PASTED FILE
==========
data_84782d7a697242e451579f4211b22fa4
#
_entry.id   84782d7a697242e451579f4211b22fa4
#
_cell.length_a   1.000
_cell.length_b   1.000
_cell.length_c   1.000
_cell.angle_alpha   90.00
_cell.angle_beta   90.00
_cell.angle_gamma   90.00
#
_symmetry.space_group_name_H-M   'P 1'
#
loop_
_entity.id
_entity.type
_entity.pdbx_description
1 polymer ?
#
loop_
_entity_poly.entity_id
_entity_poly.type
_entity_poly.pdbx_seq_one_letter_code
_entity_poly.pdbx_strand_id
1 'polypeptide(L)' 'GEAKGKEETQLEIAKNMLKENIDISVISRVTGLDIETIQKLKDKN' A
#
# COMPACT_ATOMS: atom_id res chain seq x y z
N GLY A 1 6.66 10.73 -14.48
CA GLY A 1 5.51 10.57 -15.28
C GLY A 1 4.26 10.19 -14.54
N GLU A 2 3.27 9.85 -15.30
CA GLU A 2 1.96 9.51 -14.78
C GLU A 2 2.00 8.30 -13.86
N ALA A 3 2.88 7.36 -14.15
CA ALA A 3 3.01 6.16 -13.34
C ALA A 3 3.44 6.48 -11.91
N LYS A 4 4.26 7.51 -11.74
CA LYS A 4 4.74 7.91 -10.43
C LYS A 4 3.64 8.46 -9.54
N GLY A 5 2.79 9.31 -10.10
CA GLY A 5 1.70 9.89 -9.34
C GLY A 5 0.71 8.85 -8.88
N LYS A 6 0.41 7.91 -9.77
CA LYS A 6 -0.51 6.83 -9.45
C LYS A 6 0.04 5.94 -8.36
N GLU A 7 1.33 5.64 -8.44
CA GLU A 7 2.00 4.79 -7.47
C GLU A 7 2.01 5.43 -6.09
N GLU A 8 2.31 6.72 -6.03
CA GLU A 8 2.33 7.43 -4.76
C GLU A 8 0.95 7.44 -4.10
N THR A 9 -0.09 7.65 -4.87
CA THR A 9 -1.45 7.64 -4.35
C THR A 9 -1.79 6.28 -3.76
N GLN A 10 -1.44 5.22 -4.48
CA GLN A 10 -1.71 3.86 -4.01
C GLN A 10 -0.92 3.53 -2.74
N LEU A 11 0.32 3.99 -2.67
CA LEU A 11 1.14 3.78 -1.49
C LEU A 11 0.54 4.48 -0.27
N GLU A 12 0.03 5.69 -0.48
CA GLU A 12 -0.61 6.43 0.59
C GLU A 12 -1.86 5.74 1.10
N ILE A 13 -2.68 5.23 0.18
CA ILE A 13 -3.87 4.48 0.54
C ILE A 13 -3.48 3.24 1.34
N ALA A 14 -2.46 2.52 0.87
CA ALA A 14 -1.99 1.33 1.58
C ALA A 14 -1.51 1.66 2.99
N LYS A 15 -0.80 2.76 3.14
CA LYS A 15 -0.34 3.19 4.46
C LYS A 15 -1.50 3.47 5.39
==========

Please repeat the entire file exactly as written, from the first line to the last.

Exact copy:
data_84782d7a697242e451579f4211b22fa4
#
_entry.id   84782d7a697242e451579f4211b22fa4
#
_cell.length_a   1.000
_cell.length_b   1.000
_cell.length_c   1.000
_cell.angle_alpha   90.00
_cell.angle_beta   90.00
_cell.angle_gamma   90.00
#
_symmetry.space_group_name_H-M   'P 1'
#
loop_
_entity.id
_entity.type
_entity.pdbx_description
1 polymer ?
#
loop_
_entity_poly.entity_id
_entity_poly.type
_entity_poly.pdbx_seq_one_letter_code
_entity_poly.pdbx_strand_id
1 'polypeptide(L)' 'GEAKGKEETQLEIAKNMLKENIDISVISRVTGLDIETIQKLKDKN' A
#
# COMPACT_ATOMS: atom_id res chain seq x y z
N GLY A 1 6.66 10.73 -14.48
CA GLY A 1 5.51 10.57 -15.28
C GLY A 1 4.26 10.19 -14.54
N GLU A 2 3.27 9.85 -15.30
CA GLU A 2 1.96 9.51 -14.78
C GLU A 2 2.00 8.30 -13.86
N ALA A 3 2.88 7.36 -14.15
CA ALA A 3 3.01 6.16 -13.34
C ALA A 3 3.44 6.48 -11.91
N LYS A 4 4.26 7.51 -11.74
CA LYS A 4 4.74 7.91 -10.43
C LYS A 4 3.64 8.46 -9.54
N GLY A 5 2.79 9.31 -10.10
CA GLY A 5 1.70 9.89 -9.34
C GLY A 5 0.71 8.85 -8.88
N LYS A 6 0.41 7.91 -9.77
CA LYS A 6 -0.51 6.83 -9.45
C LYS A 6 0.04 5.94 -8.36
N GLU A 7 1.33 5.64 -8.44
CA GLU A 7 2.00 4.79 -7.47
C GLU A 7 2.01 5.43 -6.09
N GLU A 8 2.31 6.72 -6.03
CA GLU A 8 2.33 7.43 -4.76
C GLU A 8 0.95 7.44 -4.10
N THR A 9 -0.09 7.65 -4.87
CA THR A 9 -1.45 7.64 -4.35
C THR A 9 -1.79 6.28 -3.76
N GLN A 10 -1.44 5.22 -4.48
CA GLN A 10 -1.71 3.86 -4.01
C GLN A 10 -0.92 3.53 -2.74
N LEU A 11 0.32 3.99 -2.67
CA LEU A 11 1.14 3.78 -1.49
C LEU A 11 0.54 4.48 -0.27
N GLU A 12 0.03 5.69 -0.48
CA GLU A 12 -0.61 6.43 0.59
C GLU A 12 -1.86 5.74 1.10
N ILE A 13 -2.68 5.23 0.18
CA ILE A 13 -3.87 4.48 0.54
C ILE A 13 -3.48 3.24 1.34
N ALA A 14 -2.46 2.52 0.87
CA ALA A 14 -1.99 1.33 1.58
C ALA A 14 -1.51 1.66 2.99
N LYS A 15 -0.80 2.76 3.14
CA LYS A 15 -0.34 3.19 4.46
C LYS A 15 -1.50 3.47 5.39